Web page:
Even the most bountiful gardens will have pests. Though it may be tempting to use pesticides and insecticides to eliminate a problem, many gardeners use organic gardening methods preventatively. The goal of organic pest control is not to eliminate pests completely, but to create a stable and diverse ecosystem in which pest populations are kept under control naturally.
Pests are less likely to attack healthy plants. Purchase sturdy plants. If sowing seed, thin to leave the strongest seedlings. Try an organic fertilizer such as a seaweed or fish emulsion product. According to Rodale's Encyclopedia of Organic Gardening, healthy soils contain a host of organisms that are vital to healthy plants. Make it a priority to build your soil by adding compost regularly. Consider raised beds. Collect a soil sample so your local Cooperative Extension can perform a soil test to determine exactly how to improve and balance your soil. Insects tend to attack wilted plants, so keep your plants hydrated by watering deeply.
As the Michigan State University Extension states, garden pests have natural enemies. The ladybug is a predator that will eat many aphids in a lifetime. Certain small wasps are parasitoids that will lay eggs within a host such as a caterpillar. The young will develop and feed within the host, eventually killing it. To attract beneficial insects to your garden, plant native perennials. This form of biological control can be as beautiful as it is effective. Toads, another predator in the garden, will eat 50 to 100 insects each night. Entice toads to your garden by providing shelter and water.
Good sanitation in the garden will help prevent pests. Remove dropped fruit to prevent infestations of pests such as apple maggots, fruit flies, and codling moths. If plants are not diseased, clean up at the end of each harvest season by turning crop residue into the soil or by composting to kill pests that may try to overwinter. Throw away diseased plants to prevent spores from spreading to healthy plants.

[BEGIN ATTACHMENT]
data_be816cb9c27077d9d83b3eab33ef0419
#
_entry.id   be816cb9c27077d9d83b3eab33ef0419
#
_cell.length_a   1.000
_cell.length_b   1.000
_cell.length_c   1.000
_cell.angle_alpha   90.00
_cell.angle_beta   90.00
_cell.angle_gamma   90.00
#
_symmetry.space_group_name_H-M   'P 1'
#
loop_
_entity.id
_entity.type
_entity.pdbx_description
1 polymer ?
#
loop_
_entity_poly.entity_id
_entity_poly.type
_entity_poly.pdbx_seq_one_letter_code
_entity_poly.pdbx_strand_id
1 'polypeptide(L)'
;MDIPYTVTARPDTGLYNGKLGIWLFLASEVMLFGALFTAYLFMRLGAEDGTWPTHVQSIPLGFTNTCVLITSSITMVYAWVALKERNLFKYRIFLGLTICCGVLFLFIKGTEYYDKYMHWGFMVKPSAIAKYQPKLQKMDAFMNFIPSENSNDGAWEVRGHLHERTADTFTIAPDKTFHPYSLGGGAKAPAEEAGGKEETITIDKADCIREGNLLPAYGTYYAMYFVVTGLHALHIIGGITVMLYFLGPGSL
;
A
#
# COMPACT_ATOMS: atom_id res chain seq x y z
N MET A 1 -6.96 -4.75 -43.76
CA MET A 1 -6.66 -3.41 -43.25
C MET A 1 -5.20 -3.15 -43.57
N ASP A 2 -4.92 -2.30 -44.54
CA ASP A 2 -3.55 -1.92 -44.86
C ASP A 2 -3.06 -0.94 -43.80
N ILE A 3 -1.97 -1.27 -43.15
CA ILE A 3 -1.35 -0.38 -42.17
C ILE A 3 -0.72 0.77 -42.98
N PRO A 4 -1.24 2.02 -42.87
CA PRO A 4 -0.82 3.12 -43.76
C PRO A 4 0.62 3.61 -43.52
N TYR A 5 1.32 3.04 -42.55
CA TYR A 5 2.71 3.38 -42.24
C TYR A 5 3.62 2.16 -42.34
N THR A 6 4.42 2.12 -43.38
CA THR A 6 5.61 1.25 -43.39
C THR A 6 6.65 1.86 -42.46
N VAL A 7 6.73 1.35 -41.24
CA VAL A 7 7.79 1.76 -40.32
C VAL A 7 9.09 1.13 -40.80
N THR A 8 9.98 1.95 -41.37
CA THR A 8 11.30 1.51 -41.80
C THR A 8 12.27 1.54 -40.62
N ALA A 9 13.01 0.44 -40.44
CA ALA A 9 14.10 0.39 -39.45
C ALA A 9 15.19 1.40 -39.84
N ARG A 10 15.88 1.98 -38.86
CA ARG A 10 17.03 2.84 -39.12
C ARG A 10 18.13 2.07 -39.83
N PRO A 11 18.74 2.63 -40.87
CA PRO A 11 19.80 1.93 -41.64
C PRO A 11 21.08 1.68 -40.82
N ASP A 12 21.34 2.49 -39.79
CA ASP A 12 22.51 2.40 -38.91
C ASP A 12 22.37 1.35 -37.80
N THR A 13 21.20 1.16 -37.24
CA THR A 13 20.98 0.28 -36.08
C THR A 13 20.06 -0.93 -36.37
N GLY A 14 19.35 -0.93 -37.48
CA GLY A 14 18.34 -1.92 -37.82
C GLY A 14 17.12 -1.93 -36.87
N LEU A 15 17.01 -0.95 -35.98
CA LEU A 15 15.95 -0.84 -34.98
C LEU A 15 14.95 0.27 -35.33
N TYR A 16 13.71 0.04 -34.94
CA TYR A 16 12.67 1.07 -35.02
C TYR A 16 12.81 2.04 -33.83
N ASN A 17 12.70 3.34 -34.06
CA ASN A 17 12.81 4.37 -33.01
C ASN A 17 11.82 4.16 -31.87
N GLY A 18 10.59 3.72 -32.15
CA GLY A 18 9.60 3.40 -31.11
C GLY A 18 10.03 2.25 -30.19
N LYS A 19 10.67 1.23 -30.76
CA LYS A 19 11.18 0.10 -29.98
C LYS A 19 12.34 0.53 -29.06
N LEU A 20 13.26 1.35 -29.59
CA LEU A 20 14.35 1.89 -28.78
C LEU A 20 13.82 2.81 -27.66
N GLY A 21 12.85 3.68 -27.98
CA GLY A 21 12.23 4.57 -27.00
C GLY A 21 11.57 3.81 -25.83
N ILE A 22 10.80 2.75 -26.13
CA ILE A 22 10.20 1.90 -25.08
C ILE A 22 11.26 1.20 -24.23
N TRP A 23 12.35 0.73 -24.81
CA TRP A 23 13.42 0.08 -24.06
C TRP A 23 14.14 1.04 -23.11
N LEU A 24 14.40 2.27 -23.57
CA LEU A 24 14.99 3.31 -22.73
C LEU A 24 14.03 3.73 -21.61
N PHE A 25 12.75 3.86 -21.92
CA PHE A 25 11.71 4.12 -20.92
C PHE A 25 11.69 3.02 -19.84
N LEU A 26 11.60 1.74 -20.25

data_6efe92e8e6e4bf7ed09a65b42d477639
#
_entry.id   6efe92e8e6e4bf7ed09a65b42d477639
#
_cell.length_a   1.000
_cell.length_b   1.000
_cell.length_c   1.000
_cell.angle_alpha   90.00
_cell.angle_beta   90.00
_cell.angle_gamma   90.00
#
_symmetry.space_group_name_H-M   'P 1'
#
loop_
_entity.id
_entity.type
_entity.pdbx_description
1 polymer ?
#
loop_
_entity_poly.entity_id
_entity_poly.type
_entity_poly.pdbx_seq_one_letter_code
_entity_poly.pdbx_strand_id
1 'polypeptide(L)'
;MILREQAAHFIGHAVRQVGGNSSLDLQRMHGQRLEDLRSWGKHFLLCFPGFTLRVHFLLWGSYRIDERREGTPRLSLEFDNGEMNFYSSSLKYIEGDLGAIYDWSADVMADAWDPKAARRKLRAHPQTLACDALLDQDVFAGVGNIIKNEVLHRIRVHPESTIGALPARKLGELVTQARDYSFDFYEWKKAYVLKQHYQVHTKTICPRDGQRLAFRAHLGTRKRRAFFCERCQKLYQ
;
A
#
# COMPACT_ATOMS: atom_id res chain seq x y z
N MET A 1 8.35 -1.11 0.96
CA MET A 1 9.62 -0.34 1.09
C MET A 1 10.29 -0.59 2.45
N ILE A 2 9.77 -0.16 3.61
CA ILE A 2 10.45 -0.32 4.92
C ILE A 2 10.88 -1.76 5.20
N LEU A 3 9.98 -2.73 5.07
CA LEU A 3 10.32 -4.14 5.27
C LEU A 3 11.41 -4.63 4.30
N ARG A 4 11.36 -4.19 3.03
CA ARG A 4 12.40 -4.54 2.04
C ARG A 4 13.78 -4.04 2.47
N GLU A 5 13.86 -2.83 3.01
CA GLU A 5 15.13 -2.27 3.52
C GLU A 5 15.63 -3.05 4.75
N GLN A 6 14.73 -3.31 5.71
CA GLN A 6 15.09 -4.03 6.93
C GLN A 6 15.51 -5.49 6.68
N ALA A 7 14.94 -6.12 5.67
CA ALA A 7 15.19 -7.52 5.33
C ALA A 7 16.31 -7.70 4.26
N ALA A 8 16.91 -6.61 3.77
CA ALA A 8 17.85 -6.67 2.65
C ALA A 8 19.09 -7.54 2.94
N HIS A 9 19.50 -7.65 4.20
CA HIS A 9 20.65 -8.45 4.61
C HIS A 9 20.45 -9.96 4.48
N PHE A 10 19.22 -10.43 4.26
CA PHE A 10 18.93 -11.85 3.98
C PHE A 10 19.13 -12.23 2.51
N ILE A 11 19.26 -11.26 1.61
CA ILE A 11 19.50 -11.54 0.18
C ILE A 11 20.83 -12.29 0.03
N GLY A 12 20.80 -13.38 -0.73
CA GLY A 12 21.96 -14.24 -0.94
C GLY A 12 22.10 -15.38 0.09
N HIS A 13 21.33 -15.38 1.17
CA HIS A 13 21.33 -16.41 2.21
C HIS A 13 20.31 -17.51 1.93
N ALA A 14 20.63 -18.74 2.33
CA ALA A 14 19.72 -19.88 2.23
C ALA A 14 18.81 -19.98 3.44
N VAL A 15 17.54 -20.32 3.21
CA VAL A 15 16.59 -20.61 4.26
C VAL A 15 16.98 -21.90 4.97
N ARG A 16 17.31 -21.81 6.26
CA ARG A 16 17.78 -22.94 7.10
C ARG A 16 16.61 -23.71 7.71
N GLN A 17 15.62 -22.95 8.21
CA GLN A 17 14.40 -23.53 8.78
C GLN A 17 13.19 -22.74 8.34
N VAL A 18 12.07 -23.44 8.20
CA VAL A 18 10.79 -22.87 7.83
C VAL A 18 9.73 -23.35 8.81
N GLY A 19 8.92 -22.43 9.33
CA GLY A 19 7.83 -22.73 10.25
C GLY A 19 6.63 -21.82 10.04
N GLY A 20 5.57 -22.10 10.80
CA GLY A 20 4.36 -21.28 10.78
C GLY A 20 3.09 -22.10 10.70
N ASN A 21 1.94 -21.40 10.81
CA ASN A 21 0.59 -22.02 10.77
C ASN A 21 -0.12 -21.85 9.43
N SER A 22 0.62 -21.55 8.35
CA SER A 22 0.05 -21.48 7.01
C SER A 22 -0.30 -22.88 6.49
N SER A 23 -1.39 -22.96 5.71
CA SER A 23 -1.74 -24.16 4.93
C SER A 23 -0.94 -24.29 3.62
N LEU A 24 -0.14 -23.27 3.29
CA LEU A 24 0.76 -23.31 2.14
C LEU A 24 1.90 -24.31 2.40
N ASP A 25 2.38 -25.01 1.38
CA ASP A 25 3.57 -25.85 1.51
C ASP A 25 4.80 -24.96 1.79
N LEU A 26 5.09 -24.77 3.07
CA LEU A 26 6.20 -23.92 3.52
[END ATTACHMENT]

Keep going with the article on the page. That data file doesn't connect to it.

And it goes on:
Fences are a good solution for many animal pests that damage or steal vegetables from the garden. Tall fences offer protection against deer while the smaller openings in chicken wire keep rabbits out of the garden. A strip of partially buried hardware cloth is a good barrier to halt gophers and other animal pests that burrow underground. Humane traps can be used for pests such as moles and raccoons. Anchor netting to sit a few inches above crops to keep birds from eating fruit. Store-bought or homemade objects such as plastic owls or snakes (repositioned occasionally), or plastic balls painted with "eyes" that mimic bird predators can scare birds from the garden.
When infestation becomes a problem, garden remedies are available for purchase or to make at home. Dusts such as diatomaceous earth scratch insects like flea beetles, earwigs, and aphids and cause them to die from dehydration. Copper strips prevent slugs from crossing into the garden. Bacillus thuringiensis bacteria paralyzes the digestive tracts of the Colorado potato beetle, mosquito, and certain other insect larvae. A floating row cover is a barrier that allows rain and sun in, but keeps pests out. Insecticidal soap kills aphids and other soft-bodied insects. Homemade pepper and garlic sprays can keep pests away. When spraying, be sure to target the underside of leaves since that is where most insects hide and lay their eggs. Pick damaging insects off plants by hand for the most natural method of organic garden pest control. Prevent future populations by dropping insects and their eggs in a bucket of soapy water.
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